Everyone on this pitch is a winner regardless of the outcome, much like a soccer league consisting of six-year-olds. The 2023 Honda Civic Type R and the 2024 Acura Integra Type S are both fantastic front-drive performance cars, which makes sense given that the Venn diagram comparing the two models is nearly a single circle.
Yet there are no connections in love and battle; one of these fraternal twins must eventually stand over the other.
The original Civic Type R sits in one corner. While the Civic’s looks aren’t as aggressive as in its original US-bound edition, the 315-hp turbo four and standard adaptive suspension are ready to take on any twist.
If you want a little more livability, the Integra Type S is a more upscale option with some popular creature amenities and a little more power. Let us see if it is sufficient to make a difference.
2024 Acura Integra Type S
Positioning the Integra Type S second was not a simple choice, but we had our reasons. With its semi-stratospheric window sticker, there’s no doubt that the Integra is the more habitable hot hatch.
Its inside materials are a little nicer, with red leather accents contrasting nicely with the seats’ microfiber. Some extras, like an ELS audio system, heated seats, and parking sensors, make daily driving more bearable.
Nonetheless, the cabin has certain drawbacks. The Acura’s back end is a little more rakish than the Honda’s, which means less rear headroom and inferior rear vision.
The Integra (3212 pounds) is somewhat heavier than the Honda (3183 pounds), but the 29-pound difference should be offset by the Type S’s five greater horsepower, right?
The pattern continued in the quarter-mile when the Acura took silver with a 13.7-second, 105-mph run. Passing power was also lacking, with the Type S taking 10.7 seconds to accelerate from 30 to 50 mph and 6.9 seconds from 50 to 70 mph.
One success for Acura came in fuel economy: in 200 miles of 75-mph driving, the Type S achieved 31 mpg, winning a one-mpg victory.
The free-flowing exhaust produced a burblier, cracklier note with the odd overrun that virtually every driver liked over the Honda’s more subdued, global-market-friendly tone.
However, the additional sound-deadening material in the floor and firewall effectively canceled out that increased vigor; we hauled out the microphones and recorded an equal 73 decibels at 70 mph in both cars. At idle, the Integra and Civic are only a single decibel apart.
The majority of us favored the Acura’s looks. While Acura avoided a huge wing in favor of a more discreet lip spoiler, the appliqué-style fender flares and aggressively designed front fascia take up some of the ferocity the 10th-generation Civic lost in the transition to the 11th.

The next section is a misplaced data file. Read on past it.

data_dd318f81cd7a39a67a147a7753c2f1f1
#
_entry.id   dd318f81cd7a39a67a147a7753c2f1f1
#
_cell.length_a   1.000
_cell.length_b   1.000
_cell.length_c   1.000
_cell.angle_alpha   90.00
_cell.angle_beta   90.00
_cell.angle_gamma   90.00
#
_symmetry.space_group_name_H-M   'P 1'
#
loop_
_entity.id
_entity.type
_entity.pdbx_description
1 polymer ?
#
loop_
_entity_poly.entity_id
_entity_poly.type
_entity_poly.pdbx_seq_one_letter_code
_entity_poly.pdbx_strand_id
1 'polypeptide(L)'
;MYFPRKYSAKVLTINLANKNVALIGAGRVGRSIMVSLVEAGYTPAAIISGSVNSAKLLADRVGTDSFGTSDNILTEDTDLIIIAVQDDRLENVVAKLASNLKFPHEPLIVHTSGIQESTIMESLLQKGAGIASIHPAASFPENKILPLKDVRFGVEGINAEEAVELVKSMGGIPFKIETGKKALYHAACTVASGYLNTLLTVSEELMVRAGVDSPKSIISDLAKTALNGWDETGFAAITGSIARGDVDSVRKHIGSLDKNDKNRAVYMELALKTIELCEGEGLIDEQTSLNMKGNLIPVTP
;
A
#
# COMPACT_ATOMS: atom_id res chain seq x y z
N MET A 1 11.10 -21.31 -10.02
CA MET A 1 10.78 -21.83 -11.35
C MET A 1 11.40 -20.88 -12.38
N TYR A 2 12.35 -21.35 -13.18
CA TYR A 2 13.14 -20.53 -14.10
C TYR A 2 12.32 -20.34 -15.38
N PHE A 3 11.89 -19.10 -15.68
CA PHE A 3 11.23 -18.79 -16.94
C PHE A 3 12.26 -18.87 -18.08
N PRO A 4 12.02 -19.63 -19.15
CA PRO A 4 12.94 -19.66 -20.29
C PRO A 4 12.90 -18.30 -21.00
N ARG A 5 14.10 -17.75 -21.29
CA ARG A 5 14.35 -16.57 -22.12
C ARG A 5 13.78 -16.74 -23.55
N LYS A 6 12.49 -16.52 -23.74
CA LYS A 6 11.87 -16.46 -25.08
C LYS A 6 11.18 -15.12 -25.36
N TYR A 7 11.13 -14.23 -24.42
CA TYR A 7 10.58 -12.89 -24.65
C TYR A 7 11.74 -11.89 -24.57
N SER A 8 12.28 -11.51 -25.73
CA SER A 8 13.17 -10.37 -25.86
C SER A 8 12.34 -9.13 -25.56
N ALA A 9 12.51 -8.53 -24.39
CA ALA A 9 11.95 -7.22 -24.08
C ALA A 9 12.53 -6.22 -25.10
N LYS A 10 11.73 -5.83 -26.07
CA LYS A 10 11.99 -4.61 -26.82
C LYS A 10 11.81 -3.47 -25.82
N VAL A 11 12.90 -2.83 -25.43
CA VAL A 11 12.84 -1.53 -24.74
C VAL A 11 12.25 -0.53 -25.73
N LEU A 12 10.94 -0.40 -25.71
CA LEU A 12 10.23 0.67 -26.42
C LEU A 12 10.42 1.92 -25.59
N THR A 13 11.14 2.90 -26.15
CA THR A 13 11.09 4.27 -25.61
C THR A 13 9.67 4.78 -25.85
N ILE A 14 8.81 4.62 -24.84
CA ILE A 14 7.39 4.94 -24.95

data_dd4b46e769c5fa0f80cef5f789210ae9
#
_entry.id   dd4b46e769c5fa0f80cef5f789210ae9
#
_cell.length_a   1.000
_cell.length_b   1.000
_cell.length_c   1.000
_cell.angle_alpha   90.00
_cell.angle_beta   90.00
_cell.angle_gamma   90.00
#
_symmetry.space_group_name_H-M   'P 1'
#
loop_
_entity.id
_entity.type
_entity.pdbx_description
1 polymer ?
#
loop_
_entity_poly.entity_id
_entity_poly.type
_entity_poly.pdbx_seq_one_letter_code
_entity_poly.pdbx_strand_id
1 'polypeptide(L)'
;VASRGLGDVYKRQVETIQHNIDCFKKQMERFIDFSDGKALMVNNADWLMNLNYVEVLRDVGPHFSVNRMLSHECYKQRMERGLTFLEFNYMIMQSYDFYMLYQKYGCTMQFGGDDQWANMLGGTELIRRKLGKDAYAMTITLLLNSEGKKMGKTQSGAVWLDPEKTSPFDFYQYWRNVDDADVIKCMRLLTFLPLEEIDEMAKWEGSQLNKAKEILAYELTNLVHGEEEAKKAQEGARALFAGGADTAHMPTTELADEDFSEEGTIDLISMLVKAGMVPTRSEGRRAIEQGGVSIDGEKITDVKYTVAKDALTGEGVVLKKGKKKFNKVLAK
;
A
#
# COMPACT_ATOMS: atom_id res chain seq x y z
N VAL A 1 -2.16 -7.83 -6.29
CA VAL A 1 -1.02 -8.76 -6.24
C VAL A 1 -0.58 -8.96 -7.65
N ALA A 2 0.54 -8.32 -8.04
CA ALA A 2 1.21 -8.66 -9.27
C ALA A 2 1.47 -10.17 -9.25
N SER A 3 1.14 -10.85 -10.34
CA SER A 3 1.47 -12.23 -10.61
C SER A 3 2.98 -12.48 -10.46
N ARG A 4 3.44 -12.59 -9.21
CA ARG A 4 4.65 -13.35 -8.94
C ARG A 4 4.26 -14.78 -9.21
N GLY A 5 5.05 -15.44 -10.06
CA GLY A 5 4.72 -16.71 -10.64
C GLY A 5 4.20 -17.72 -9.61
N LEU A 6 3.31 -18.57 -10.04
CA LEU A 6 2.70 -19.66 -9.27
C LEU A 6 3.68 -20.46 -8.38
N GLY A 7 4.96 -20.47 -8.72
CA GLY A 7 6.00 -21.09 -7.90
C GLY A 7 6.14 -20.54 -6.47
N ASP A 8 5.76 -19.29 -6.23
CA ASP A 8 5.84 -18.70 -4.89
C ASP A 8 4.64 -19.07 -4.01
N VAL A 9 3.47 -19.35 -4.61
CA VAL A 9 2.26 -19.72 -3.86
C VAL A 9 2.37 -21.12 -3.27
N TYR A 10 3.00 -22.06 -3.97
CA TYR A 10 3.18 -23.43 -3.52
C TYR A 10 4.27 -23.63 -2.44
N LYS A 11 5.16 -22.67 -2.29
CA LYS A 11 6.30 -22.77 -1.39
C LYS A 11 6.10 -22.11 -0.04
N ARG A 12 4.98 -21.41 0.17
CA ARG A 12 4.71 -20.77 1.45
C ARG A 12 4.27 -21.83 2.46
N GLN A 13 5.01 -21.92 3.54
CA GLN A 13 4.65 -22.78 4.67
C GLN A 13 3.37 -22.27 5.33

Nevertheless, with a starting price of $51,995 vs. $44,890 for the Honda, the Acura levies a $7105 premium that’s difficult to stomach.
As enthusiastic as everyone was about the first boosted Integra in decades, practically every item in the logbook highlighted how five horsepower and a few creature-comfort modifications did not justify the price difference.
2023 Honda Civic Type R
As nice as we believe the Integra Type S is, we believe the Civic Type R is somewhat superior. The Civic may lack horsepower, have a big ol’ wing in the rear, and leave our tuchus a little chillier in winter, but a large value play plus a little on-paper domination give it the crown.
Let’s start with the subjective points. The Civic Type R’s back half is somewhat higher, providing greater rear headroom and more useable rear glass. Like its predecessor’s, the new Type R’s wing is tall enough to keep the driver’s rearview clear.
The bright-red fabric front seats aren’t only a messy vampire’s dream; they’re also significantly better at keeping a driver in position during furious movements. We like Integra’s shift knob since the Honda’s all-metal contraption can become hot on a hot summer day.
While no one favored the Civic’s less dramatic exhaust tone, many preferred the Type R’s instrument cluster, including a sleek S2000-style tachometer in +R mode. When you put the Integra into sport mode, the needles turn yellow.
Most drivers didn’t mind the marginally firmer Comfort setting because the Type R label is about performance. Moreover, anybody can purchase Integra’s suspension control module and switch it in for extra softness if desired.
Regardless of which is more comfortable, both cars held 1.02 g’s on our 300-foot skidpad when pushed to their maximum. The cars have roughly identical braking power, requiring 153 feet to stop from 70 mph.
Slamming on the center pedal at 100 mph brought the Type R to a halt in 308 feet, only a rounding error slower than the Type S’s 305-foot effort.
Despite its little power disadvantage, the Civic’s marginally peppier throttle response gave it the advantage throughout our tests. It’s two-tenths a second faster to 60 mph than the Integra, a disparity that continues through the quarter-mile when the Civic ran 13.5 seconds at 106 mph.
Nonetheless, the Civic was the clear winner in passing, taking only 9.4 seconds to accelerate from 30 to 50 mph, beating the Integra’s 10.7-second time. The Civic earned 30 mpg in our 75-mph highway fuel-economy test, close behind the Integra but 2 mpg better than the EPA highway estimate.
That’s all there is to it. Regarding front-wheel-drive performance cars, the Integra Type S is an exceptionally attractive alternative thanks to an extra dash of power and a few more points in livability.
But we don’t think those features make it superior to the Honda Civic Type R, especially because the Honda has a modest performance advantage and a significant value advantage.